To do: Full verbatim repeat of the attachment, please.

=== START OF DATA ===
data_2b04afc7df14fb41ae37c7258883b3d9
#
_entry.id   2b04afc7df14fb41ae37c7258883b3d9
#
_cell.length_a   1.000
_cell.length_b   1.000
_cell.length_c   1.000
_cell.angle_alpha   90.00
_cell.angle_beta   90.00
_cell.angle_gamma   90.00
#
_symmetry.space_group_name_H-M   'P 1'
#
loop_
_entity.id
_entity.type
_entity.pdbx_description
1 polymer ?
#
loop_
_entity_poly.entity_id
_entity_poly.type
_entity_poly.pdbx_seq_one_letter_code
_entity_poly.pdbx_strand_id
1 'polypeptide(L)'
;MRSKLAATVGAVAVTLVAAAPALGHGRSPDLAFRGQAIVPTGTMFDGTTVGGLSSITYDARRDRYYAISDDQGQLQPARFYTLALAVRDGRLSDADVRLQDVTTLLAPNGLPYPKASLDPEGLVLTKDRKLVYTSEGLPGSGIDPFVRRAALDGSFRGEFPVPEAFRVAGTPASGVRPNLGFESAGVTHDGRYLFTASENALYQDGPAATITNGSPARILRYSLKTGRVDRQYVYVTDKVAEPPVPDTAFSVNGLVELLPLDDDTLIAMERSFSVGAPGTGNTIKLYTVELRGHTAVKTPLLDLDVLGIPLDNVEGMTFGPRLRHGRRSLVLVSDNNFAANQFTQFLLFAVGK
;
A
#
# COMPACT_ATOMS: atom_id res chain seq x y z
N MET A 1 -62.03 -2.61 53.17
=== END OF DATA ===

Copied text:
data_2b04afc7df14fb41ae37c7258883b3d9
#
_entry.id   2b04afc7df14fb41ae37c7258883b3d9
#
_cell.length_a   1.000
_cell.length_b   1.000
_cell.length_c   1.000
_cell.angle_alpha   90.00
_cell.angle_beta   90.00
_cell.angle_gamma   90.00
#
_symmetry.space_group_name_H-M   'P 1'
#
loop_
_entity.id
_entity.type
_entity.pdbx_description
1 polymer ?
#
loop_
_entity_poly.entity_id
_entity_poly.type
_entity_poly.pdbx_seq_one_letter_code
_entity_poly.pdbx_strand_id
1 'polypeptide(L)'
;MRSKLAATVGAVAVTLVAAAPALGHGRSPDLAFRGQAIVPTGTMFDGTTVGGLSSITYDARRDRYYAISDDQGQLQPARFYTLALAVRDGRLSDADVRLQDVTTLLAPNGLPYPKASLDPEGLVLTKDRKLVYTSEGLPGSGIDPFVRRAALDGSFRGEFPVPEAFRVAGTPASGVRPNLGFESAGVTHDGRYLFTASENALYQDGPAATITNGSPARILRYSLKTGRVDRQYVYVTDKVAEPPVPDTAFSVNGLVELLPLDDDTLIAMERSFSVGAPGTGNTIKLYTVELRGHTAVKTPLLDLDVLGIPLDNVEGMTFGPRLRHGRRSLVLVSDNNFAANQFTQFLLFAVGK
;
A
#
# COMPACT_ATOMS: atom_id res chain seq x y z
N MET A 1 -62.03 -2.61 53.17